James Ihaka

James Ihaka is a Herald reporter based in Hamilton.

Weigh-in spat adds spice to Sonny Bill Williams fight

Clarence Tillman (left) and Sonny Bill Williams scuffle after squaring up to each other yesterday. Photo / Christine Cornege
Clarence Tillman (left) and Sonny Bill Williams scuffle after squaring up to each other yesterday. Photo / Christine Cornege

As far as trash-talking, post-weigh-in pre-fight punch-ups go, it wasn't quite Caesar's Palace but close enough.

A hulking 128.4kg Clarence Tillman, who cut a far more brooding and imposing figure than Sonny Bill Williams' original opponent Richard Tutaki, whispered menacingly as the pair squared off for photographers shortly after weighing in in Hamilton for tonight's New Zealand Professional Boxing Association heavyweight title fight at the Claudelands Events Centre.

It was hard to make out exactly what was said between the pair, although the words "f***", "you" and "up" were just audible and uttered more than once.

Their animosity was clear during a 12-minute press conference which ended just before their face-off and Tillman being grabbed by Williams' friend Anthony Mundine after some shoving and Tillman landing a glancing blow to the All Black's jaw.

Tillman, with a professional fight record of 11 wins, eight losses and two draws, said he felt a lack of respect from the less experienced Williams, in his fifth fight tonight against a man likely to offer a lot more starch than any of his previous opponents.

"Just some of the things I've heard from some people, which is just kind of asinine really, but everybody has their own opinion," Tillman said.

He smirked and scoffed at several of Williams' answers and even told reporters he'd been to the TAB yesterday morning where he had wagered $1000 on himself to win.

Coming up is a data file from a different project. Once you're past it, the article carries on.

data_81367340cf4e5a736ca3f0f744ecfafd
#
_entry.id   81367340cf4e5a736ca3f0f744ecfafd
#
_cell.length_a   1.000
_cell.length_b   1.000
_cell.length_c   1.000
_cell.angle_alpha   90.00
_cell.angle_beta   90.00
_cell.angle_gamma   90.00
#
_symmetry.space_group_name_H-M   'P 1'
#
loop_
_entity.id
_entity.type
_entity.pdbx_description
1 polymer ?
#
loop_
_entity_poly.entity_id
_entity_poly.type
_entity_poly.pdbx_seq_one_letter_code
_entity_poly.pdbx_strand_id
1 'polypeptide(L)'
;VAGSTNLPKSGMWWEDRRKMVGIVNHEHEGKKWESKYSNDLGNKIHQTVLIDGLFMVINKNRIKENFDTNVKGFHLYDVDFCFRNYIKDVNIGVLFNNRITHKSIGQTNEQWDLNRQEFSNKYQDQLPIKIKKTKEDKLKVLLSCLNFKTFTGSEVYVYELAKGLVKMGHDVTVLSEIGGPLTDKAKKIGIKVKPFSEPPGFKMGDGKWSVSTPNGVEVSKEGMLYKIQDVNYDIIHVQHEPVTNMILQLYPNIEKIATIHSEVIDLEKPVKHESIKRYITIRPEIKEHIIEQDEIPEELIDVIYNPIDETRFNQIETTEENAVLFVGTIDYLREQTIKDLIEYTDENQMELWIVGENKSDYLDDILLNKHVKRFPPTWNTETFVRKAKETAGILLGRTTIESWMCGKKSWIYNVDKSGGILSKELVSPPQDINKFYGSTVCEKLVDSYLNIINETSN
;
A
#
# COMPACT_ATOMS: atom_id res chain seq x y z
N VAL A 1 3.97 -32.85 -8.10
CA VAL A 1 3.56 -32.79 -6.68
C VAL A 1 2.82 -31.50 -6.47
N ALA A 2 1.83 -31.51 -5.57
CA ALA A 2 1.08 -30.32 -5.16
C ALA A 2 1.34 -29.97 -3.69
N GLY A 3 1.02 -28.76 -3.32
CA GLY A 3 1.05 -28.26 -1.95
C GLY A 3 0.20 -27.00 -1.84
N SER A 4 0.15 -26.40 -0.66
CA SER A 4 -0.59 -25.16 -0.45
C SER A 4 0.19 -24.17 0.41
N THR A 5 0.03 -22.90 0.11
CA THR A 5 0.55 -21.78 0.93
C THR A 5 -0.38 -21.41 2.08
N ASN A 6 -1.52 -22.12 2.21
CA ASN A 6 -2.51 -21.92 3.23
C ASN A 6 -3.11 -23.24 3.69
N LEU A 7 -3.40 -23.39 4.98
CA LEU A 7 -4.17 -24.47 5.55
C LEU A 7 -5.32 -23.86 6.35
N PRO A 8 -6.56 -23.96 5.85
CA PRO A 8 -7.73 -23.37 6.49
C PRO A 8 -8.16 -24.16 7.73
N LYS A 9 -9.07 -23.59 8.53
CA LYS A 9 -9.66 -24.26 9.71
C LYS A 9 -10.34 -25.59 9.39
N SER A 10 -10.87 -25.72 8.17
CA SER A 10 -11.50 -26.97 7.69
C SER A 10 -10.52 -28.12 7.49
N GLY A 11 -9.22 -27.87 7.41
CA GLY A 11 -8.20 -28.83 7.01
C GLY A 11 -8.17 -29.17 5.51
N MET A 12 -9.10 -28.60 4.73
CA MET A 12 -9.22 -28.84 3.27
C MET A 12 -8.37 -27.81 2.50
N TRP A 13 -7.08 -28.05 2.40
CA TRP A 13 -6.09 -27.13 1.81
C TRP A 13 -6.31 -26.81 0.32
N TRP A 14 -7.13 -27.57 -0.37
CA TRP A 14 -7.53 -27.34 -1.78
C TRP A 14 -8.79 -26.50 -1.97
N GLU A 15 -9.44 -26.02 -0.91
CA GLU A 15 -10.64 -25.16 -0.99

If that story is to be believed, he stands to win $35,000 - but only if he knocks SBW out in the first round.

A confident and ripped Williams, who tipped the scales at 107.9kg, said he had learned to punch properly under the tutelage of Tony Mundine after boxing aficionado Sir Bob Jones gave him a serve for an apparent lack of technique.

Asked if he was taking his opponent seriously, Williams said there was no doubt Tillman wanted to knock him out.

"He's been around for a while but this is definitely the biggest fight for him ... a stepping stone," said Williams, which drew an incredulous "yeah ?" from Tillman.

"That's what I'm saying, bro. You might have fought better fighters than me but I'm saying this is a big stage for you, you know?

"I'm putting it all out there. I know I've prepared as well as I could and tomorrow night is where it's going to happen."

Sitting alongside Williams were his good friend Anthony Mundine, trainer Tony Mundine and Chiefs co-captain Liam Messam.

Anthony Mundine said he had sparred with Williams in Sydney and his improvement, particularly in defence, had amazed him.

He rated Williams' chances.

"I'm pretty quick and pretty much can get at anyone at any time but he's very difficult.

"A lot of people underestimate him and what he can bring to the ring ... he's hard to hit and can punch pretty much either hand."

The TAB last night had Williams as a short $1.33 favourite while Tillman, who cannot claim the vacant title even if he wins because he is not yet a New Zealand resident, is paying $3 for the win.

- NZ Herald

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